The Bye Bye Man
The Bye Bye Man is the kind of film that is so boring and bereft of anything of possible interest that it becomes infuriating.
"Survive!" is a fairly awful movie, but the essential heroism of its subject matter somehow emerges intact. That makes it a difficult movie to review - you can't just dismiss it with cheap shots, you have to deal with the fact that it does have an emotional impact. It's not a good movie or even a very professional one, but it does respect its subject matter and so we have to also.
As everyone must know by now, thanks to the movie's high-powered advertising campaign, "Survive!" is about the Andes survivors - the 16 who lived after a plane with 45 people on board crashed in the Andes three years ago. They survived, as the ads take great pains to remind us, by resorting to cannibalism. They ate the bodies of their dead friends.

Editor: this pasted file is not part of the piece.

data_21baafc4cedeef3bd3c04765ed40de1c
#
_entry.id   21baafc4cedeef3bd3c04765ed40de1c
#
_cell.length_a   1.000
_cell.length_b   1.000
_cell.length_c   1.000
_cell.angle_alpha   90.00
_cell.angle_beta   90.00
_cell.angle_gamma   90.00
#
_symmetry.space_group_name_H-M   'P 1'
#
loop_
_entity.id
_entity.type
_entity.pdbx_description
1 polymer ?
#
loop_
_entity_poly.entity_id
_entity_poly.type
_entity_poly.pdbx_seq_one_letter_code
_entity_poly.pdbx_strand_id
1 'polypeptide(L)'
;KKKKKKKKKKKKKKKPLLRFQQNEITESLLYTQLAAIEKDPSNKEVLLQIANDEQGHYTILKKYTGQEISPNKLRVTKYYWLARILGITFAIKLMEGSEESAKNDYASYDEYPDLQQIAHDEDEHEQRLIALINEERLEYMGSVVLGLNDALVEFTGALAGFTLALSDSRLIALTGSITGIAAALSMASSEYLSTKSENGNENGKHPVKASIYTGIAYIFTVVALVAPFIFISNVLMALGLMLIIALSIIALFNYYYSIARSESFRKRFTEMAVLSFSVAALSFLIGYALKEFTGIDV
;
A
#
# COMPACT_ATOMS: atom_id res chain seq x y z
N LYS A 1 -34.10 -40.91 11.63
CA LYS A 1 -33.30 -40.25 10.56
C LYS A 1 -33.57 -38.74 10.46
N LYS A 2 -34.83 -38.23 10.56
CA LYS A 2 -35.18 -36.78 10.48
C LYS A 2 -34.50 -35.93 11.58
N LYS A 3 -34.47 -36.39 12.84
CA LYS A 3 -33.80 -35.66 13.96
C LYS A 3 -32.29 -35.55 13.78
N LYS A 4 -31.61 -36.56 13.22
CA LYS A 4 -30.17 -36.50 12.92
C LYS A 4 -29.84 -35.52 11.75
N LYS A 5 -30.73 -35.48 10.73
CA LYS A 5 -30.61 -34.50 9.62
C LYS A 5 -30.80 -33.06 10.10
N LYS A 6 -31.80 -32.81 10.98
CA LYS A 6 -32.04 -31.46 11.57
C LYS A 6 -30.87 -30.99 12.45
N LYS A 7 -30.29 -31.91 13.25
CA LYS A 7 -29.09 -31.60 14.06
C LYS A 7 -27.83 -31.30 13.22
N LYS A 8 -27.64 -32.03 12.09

This is sensational subject matter, and could easily have been made into a ghoulish movie with abundantly nauseating dialog. Instead, the movie handles the cannibalism in such straightforward manner that we're forced to confront it as fact. We do see flesh, stripped from bones and dried and eaten, and we participate in the debate that leads up to the cannibalism.
The debate, like all the film's dialog, is very stiffly composed English - the dubbing seems to have been mailed in. But as the survivors talk in their painfully formal English ("There is no other choice. We must choose to live.") the actuality of their predicament comes through. The dialog isn't sophisticated, supple or complex - but then neither is their reasoning.
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